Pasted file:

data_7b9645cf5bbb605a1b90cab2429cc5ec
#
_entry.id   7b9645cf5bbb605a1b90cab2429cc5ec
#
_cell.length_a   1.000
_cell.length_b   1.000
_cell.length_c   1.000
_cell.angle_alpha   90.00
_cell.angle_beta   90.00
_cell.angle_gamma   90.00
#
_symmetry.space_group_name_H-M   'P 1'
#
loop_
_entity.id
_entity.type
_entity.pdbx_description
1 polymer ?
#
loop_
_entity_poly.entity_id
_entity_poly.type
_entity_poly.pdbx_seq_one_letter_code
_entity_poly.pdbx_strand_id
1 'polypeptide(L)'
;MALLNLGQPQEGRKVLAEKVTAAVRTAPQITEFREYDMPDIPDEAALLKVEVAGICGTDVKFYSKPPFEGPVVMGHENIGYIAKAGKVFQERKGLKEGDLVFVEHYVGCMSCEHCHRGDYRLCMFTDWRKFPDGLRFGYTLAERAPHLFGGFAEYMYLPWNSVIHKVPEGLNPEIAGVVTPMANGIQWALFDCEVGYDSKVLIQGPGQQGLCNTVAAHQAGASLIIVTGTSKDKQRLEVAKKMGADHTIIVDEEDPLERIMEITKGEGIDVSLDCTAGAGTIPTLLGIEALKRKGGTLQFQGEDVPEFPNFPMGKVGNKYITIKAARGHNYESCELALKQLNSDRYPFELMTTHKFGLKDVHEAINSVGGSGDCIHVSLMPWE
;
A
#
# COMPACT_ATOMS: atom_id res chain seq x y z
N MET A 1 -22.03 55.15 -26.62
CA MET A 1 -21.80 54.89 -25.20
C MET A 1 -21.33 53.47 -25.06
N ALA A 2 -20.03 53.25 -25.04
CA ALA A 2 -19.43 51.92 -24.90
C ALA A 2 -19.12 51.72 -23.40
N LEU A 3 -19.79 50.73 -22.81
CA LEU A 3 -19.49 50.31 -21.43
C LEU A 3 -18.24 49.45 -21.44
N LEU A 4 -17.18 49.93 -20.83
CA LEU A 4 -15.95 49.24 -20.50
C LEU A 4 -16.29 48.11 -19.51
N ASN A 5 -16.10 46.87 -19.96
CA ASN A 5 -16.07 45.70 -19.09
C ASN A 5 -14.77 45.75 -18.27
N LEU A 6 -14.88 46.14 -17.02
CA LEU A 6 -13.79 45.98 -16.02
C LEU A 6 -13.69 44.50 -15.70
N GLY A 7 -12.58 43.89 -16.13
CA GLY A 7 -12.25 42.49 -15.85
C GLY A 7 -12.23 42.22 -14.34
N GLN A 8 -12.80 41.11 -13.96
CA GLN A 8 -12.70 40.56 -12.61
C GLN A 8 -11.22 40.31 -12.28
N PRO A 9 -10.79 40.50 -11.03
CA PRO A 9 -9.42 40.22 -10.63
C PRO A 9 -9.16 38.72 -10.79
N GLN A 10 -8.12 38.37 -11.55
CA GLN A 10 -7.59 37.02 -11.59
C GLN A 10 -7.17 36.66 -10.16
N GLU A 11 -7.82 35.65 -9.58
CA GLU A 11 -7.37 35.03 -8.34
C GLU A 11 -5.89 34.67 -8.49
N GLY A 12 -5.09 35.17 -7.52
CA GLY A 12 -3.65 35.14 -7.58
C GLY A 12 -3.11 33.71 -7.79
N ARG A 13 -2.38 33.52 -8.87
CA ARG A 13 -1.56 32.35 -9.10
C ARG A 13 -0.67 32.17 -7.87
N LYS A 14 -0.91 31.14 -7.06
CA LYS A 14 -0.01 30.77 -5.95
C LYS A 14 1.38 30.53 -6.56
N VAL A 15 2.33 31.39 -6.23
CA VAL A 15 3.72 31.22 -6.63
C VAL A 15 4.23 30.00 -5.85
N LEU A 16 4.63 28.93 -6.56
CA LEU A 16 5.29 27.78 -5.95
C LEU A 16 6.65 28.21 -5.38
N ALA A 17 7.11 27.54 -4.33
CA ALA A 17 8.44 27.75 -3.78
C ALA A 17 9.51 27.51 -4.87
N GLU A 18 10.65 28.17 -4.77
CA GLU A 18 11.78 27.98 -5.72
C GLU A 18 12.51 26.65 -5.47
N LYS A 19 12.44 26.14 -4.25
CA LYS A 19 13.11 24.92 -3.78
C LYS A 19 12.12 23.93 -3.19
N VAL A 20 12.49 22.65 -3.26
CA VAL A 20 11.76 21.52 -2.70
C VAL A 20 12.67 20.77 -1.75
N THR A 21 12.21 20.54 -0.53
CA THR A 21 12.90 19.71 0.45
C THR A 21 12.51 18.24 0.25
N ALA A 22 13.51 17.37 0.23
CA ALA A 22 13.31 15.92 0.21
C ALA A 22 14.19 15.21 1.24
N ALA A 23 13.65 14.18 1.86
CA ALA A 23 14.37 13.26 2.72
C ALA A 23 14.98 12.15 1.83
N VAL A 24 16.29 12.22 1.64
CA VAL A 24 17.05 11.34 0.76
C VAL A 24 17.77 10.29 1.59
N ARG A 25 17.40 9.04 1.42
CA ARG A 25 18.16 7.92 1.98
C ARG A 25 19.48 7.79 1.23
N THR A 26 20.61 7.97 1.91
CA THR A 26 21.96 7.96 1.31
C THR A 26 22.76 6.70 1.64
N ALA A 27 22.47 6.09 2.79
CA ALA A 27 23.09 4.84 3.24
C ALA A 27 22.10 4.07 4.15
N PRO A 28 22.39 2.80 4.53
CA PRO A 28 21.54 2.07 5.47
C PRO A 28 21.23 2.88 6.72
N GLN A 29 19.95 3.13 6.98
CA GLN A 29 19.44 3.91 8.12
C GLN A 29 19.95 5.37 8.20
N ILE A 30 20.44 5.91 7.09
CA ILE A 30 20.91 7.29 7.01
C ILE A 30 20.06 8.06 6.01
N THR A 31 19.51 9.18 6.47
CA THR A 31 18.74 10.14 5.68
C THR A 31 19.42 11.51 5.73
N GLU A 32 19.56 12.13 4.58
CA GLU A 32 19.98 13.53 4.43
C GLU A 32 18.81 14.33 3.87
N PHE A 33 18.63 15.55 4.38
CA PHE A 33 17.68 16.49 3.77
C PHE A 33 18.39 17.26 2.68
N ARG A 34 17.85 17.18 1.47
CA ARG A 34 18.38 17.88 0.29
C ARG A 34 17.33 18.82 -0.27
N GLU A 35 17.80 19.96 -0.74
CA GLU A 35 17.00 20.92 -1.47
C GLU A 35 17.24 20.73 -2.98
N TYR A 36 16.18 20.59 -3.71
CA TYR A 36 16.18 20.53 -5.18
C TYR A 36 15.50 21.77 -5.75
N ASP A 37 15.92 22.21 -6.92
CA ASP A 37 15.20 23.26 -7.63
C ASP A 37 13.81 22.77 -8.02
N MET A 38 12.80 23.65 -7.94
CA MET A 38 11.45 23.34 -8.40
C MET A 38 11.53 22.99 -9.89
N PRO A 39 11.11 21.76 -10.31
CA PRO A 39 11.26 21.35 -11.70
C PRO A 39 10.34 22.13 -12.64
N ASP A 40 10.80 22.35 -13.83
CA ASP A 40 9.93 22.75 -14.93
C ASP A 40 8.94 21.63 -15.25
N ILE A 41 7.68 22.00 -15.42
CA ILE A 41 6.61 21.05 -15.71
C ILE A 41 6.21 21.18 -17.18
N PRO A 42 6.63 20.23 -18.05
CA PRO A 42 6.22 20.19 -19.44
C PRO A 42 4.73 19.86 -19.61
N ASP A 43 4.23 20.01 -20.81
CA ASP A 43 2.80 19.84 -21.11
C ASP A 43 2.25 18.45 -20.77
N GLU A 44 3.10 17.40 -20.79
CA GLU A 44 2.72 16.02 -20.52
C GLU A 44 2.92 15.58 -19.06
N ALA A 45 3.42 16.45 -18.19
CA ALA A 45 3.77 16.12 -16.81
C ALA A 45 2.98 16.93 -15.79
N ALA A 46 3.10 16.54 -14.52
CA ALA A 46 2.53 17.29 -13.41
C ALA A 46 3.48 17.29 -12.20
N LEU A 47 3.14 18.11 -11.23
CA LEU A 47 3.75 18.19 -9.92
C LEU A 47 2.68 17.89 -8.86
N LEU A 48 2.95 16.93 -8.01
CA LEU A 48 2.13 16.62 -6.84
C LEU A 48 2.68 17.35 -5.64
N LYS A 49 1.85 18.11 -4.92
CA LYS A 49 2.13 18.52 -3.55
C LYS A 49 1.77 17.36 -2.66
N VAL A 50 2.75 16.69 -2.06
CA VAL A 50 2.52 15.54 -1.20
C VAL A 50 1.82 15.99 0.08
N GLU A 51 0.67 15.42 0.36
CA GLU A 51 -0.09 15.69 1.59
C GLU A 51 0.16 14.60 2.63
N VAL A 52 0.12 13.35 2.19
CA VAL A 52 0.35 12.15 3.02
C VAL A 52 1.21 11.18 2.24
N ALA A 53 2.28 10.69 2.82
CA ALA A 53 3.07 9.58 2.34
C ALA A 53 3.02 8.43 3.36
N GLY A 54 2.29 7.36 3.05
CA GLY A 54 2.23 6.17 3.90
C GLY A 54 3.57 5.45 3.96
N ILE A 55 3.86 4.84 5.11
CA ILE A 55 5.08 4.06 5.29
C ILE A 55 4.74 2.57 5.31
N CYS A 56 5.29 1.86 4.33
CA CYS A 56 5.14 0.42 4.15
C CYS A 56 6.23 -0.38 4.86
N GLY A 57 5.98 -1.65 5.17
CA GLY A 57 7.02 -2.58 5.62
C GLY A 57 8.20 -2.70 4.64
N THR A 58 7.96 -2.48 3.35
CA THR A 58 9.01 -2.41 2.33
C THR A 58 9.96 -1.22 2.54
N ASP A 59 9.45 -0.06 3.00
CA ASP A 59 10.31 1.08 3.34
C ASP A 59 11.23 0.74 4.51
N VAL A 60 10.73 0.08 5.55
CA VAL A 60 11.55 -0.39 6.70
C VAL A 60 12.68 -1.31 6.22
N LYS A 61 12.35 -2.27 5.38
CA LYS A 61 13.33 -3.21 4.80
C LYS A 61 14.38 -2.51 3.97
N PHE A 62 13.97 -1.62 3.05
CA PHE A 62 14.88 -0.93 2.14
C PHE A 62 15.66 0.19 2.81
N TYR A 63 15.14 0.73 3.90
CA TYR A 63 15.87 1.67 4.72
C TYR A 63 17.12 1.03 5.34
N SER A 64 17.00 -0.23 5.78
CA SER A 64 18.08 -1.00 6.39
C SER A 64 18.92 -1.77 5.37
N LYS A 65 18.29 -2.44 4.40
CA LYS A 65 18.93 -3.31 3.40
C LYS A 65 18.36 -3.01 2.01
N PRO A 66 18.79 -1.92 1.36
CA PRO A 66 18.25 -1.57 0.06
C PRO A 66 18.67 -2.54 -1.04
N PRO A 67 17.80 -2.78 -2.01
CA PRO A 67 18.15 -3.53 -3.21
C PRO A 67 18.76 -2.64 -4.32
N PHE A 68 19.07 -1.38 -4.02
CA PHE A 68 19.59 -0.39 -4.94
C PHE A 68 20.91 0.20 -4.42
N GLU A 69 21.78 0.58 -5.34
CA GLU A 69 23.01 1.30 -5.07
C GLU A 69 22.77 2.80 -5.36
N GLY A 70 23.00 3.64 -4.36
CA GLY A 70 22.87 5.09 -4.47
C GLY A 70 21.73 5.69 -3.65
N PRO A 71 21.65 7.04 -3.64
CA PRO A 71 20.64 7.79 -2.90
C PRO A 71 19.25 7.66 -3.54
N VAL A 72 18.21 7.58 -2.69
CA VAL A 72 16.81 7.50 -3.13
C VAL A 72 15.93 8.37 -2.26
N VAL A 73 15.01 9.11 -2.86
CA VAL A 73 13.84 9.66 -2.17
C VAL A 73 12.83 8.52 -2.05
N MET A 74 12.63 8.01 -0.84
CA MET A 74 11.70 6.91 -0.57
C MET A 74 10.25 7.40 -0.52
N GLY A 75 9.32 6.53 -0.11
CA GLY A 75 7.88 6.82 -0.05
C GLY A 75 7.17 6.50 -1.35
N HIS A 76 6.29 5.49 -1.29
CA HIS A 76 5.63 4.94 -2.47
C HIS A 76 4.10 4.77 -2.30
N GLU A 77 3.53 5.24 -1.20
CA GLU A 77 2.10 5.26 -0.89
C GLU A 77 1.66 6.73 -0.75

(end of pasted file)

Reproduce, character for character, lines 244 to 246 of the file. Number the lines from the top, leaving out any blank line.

N VAL A 72 18.21 7.58 -2.69
CA VAL A 72 16.81 7.50 -3.13
C VAL A 72 15.93 8.37 -2.26